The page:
Measuring impact for your circular procurement can be quite daunting. Especially within the vast offering of tools, indicators and certificates. On this page we try to offer some guidance.
What are you looking for?
In their 'Circular Mectric for Business' 2020 report, Circle Economy offer us some clear definitions:
"A metric is a method we employ to understand change over time across a number of dimensions. We use it as a catch-all term to describe the method used to measure something, the resulting values, as well as a calculated or combined set of indicators.
The indicator is a crucial element of a metric, referring to a single value and its unit, and used to indicate (hence the name) a specific trend or performance.
Many of the metrics are partly or fully automated in online or offline tools that enable easy application and reduce the risk of errors. In this context, tools can therefore be considered automated metrics.
Metrics that have a certain degree of scrutiny and testing, and are commonly accepted as a standardised way of measuring, can be regarded as standards. Technically, one can consider both ‘informal’ standards and standards that have officially been documented and published by standardisation organizations.
A certificate is a specific type of standard that can not be applied by the organisation itself but requires a third party to assess whether the company’s performance has been according to a certain standard. They usually result in a product label being issued by the third party."
Adding to this, we can use a broader definition for 'tools' and include all material that helps you achieve your circular procurement and measure it's impact.
Criteria tools have an inspirational effect, and can help purchasers specify their criteria. It remains important to consider personally what’s important in your specific situation and enter into a dialogue with the market, especially if we want to stimulate innovation.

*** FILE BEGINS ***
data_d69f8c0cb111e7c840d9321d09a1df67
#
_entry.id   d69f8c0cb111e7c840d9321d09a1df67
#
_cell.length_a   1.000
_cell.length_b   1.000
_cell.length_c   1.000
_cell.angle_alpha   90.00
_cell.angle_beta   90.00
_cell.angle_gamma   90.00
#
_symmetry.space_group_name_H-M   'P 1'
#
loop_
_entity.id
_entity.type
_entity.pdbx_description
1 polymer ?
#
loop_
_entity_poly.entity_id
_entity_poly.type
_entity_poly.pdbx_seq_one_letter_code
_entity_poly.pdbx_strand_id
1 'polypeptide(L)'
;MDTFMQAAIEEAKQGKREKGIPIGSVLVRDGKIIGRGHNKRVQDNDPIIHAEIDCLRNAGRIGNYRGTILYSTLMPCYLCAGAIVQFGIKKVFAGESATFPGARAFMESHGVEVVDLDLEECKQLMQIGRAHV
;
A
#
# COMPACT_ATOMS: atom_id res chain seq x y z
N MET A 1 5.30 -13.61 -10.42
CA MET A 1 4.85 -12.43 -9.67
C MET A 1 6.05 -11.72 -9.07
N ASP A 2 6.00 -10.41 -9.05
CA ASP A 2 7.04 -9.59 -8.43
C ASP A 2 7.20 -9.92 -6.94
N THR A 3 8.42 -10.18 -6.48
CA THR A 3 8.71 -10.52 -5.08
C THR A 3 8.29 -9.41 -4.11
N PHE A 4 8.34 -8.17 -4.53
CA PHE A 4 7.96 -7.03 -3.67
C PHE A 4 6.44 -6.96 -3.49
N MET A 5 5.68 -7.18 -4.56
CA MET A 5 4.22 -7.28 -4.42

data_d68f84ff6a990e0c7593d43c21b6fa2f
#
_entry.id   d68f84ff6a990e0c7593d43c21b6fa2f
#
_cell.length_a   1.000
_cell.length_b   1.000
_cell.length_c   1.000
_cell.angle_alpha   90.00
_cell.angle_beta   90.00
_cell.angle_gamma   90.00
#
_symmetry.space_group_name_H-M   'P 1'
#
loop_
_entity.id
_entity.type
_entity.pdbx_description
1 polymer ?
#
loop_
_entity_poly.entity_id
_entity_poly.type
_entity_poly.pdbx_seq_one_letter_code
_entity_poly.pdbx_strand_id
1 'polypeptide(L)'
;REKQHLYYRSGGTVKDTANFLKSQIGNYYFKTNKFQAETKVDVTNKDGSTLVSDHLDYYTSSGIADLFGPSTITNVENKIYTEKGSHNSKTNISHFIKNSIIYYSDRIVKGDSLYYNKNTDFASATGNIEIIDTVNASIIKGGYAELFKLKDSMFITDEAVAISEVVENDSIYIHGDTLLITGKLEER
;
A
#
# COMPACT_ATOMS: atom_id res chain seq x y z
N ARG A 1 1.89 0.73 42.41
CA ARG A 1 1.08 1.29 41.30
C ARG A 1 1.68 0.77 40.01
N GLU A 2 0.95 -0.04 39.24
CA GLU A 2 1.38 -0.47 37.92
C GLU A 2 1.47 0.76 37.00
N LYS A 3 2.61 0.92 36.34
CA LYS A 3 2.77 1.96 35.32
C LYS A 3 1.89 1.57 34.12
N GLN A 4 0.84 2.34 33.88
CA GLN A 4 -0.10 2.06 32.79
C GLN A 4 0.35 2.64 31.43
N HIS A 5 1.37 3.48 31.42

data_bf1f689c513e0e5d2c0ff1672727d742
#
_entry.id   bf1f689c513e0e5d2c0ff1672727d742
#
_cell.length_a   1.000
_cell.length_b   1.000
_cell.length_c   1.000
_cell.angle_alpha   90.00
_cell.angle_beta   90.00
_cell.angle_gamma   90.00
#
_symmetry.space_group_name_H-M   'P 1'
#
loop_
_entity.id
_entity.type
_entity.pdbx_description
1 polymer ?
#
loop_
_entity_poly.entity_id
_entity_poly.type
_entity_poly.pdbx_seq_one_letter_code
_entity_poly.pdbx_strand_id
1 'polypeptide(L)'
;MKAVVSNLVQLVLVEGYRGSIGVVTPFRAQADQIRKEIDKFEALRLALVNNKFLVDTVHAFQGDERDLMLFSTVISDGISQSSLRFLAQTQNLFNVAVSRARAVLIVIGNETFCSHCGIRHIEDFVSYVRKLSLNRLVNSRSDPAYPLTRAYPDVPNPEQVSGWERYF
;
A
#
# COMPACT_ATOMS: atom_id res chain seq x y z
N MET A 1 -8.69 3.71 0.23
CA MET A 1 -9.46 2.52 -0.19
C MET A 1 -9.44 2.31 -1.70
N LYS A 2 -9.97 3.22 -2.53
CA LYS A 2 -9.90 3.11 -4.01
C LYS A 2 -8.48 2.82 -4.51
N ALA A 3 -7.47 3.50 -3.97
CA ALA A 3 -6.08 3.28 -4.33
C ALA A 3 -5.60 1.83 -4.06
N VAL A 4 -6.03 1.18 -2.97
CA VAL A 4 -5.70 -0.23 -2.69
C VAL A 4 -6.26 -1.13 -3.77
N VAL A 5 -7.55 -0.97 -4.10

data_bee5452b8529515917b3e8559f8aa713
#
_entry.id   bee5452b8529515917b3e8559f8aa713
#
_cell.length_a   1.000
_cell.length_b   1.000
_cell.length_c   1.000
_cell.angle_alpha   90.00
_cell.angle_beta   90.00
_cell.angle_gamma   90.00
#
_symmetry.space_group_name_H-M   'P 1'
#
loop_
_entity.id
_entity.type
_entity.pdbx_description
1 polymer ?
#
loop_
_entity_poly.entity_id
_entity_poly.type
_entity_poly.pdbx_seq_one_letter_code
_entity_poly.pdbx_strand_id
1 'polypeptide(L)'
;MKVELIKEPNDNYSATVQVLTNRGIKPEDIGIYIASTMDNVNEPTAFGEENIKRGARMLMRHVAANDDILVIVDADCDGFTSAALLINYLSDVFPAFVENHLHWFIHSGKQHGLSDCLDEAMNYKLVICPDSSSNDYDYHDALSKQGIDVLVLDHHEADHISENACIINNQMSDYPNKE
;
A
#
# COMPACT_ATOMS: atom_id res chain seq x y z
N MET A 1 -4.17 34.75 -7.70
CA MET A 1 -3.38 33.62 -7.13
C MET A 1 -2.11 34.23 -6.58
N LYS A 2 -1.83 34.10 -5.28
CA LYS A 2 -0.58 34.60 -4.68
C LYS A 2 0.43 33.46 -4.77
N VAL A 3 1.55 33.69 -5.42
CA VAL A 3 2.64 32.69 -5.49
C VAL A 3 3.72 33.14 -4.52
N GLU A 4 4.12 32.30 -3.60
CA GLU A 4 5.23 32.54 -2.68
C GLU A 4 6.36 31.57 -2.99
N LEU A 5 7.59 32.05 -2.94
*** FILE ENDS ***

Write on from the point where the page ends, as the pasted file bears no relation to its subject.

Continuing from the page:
Given the time it takes to prepare these tools, remember that by definition they don’t contain the most recent options available in the market.
Most criteria tools were developed with a view to sustainable procurement, but we’ve noticed that they increasingly incorporate circularity concepts.
The SPP Criteria tool by Rijkswaterstaat (NL); generates specific sustainable public procurement criteria for various sustainable public procurement product groups at three levels of ambition.
In addition to the circular ambition chart, within the Green Deal Circular Procurement a set of indicators was developed. They can be used to compare your baseline (as-is linear procurement) to the outcome of your circular procurement.
This will help evaluate your ambitions and the procurement itself. And off course give you an idea of the positive impact that was achieved.
Life Cycle Costing
Under the 2014 EU procurement rules a contract must be awarded based on the most economically advantageous tender (MEAT). Cost or price will form part of the assessment of any procedure, and is usually one of the most influential factors. Yet this does not rule out Green Public Procurement. Costs may be calculated on the basis of a product’s life-cycle. When you purchase a product, service or work, you always pay a price. Purchase price, however, is just one of the cost elements in the whole process of purchasing, owning and disposing. Life-cycle costing (LCC) means considering all the costs that will be incurred during the lifetime of the product, work or service:
Purchase price and all associated costs (delivery, installation, insurance, etc.)
Operating costs, including energy, fuel and water use, spares, and maintenance
End-of-life costs (such as decommissioning or disposal) or residual value (i.e. revenue from sale of product)
LCC may also include the cost of externalities (such as greenhouse gas emissions) under specific conditions laid out in the directives. The current (2014) directives require that where LCC is used, the calculation method and the data to be provided by tenderers are set out in the procurement documents. Specific rules also apply regarding methods for assigning costs to environmental externalities, which aim to ensure that these methods are fair and transparent.
LCC makes good sense regardless of a public authority’s environmental objectives. By applying LCC public purchasers take into account the costs of resource use, maintenance and disposal which are not reflected in the purchase price. Often this will lead to ‘win-win’ situations whereby a greener product, work or service is also cheaper overall. The main potential for savings over the life-cycle of a good, work or service are: